The Hays USD 489 school board and the collective bargaining unit of its teachers has reached an impasse in the 2019-20 contract negotiations.
It’s the second year in a row, and the third time in four years, the talks have stalled and brought in a federal mediator.
In a meeting Wednesday afternoon between the parties, school board president Mike Walker said repeatedly he believed it was time to bring in a third party to the talks, but the negotiating team for the Hays chapter of the Kansas National Education Association — with a crowd of teachers seated behind them that early on numbered about 50 — attempted to sway that decision for more than an hour.
Neither side would give in regarding their demands, however, in a meeting that at times had the district’s negotiating team admitting the room felt “unfriendly.”
The prevailing issue stalling the talks, representatives of both sides later told The Hays Daily News, is health insurance and wages.
In 2017, the school board voted to switch the district’s health insurance provider from a state plan administered by Blue Cross Blue Shield of Kansas to Aetna, anticipating increasing costs through the state plan.
The district is wanting to establish the defined contribution to insurance premiums for 2021 at this time, but Hays NEA president Kim Schneweis said the teachers don’t want to discuss that this year.
Walker said the district has compared what it contributes on premiums for health insurance plans with other districts and found USD 489 pays much more.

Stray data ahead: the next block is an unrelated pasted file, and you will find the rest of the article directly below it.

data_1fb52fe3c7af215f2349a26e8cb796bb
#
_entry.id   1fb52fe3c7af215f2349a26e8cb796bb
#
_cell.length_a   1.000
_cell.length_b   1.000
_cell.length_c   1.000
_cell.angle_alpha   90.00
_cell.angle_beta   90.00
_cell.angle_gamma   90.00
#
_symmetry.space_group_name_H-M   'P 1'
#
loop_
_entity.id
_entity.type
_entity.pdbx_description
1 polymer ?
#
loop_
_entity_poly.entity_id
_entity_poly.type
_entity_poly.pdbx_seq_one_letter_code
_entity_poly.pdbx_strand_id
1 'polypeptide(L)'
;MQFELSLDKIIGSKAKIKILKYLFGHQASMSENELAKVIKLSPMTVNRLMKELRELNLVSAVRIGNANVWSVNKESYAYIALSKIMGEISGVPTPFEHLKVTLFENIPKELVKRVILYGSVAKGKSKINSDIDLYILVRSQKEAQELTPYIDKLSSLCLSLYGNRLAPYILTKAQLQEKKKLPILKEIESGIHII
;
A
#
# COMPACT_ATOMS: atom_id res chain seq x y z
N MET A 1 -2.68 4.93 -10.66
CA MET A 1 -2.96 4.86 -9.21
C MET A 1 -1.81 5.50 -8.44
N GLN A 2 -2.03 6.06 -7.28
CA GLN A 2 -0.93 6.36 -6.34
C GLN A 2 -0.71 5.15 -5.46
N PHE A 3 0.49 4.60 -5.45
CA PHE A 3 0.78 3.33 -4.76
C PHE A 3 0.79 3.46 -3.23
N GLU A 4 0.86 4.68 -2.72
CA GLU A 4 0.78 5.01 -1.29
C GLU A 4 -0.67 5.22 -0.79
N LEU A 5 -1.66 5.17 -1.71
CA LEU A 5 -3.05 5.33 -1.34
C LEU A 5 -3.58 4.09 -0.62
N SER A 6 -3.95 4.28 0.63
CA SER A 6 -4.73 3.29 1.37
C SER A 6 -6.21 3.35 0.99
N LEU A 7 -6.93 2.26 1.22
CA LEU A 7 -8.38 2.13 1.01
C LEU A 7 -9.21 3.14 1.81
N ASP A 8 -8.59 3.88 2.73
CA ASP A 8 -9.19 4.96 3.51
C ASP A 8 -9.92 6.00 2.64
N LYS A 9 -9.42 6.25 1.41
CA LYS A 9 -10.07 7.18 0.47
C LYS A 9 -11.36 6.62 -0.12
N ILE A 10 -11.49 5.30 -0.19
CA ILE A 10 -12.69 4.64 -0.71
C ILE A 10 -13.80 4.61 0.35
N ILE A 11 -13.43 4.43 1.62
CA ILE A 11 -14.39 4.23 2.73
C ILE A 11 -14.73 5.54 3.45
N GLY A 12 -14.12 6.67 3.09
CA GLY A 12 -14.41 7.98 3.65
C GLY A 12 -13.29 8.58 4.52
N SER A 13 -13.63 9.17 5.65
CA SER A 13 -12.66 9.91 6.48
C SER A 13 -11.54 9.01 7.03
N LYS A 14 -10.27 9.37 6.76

“We pay on average about 83% of the proportion of the premium. Most districts that we’ve looked at offer ranges between 55 to 65” percent, he said.
“Somehow over the years, things have gotten a bit out of whack,” Walker said.
Insurance premiums — and consequently the employer’s contribution — are often unknowns, Walker said, and that makes it difficult for the board to plan future money use.
“We don’t know what we’re going to spend on insurance. Therefore, we don’t know how much money we can set aside for books, or computers or facility improvements,” he said.
The teachers, Schneweis said, want to focus on wage increases now, in part because the switch to Aetna has increased their out-of-pocket health care expenses without giving them a raise to compensate.
Deductibles increased from the state plan to the Aetna plan, she said, giving a single coverage plan as an example.
“We went from the $1,000 deductible to a $3,500 deductible in just one year,” she said.
Schneweis said she surveyed teachers recently over their health care expenses. Out of the 175 who responded, she said, 18% are forgoing some health care.
“They are neglecting health needs because of the cost, which is very concerning to me,” she said.
“The proposal they have kept bringing to the table, unchanged — they have not wavered from it — is that they want to cap what they pay toward our insurance for next year, not this school year, but for next year. But we’re trying to negotiate this year’s contract. I don’t feel like they’re really negotiating salary with us because we won’t agree to the insurance piece for 2021,” she said.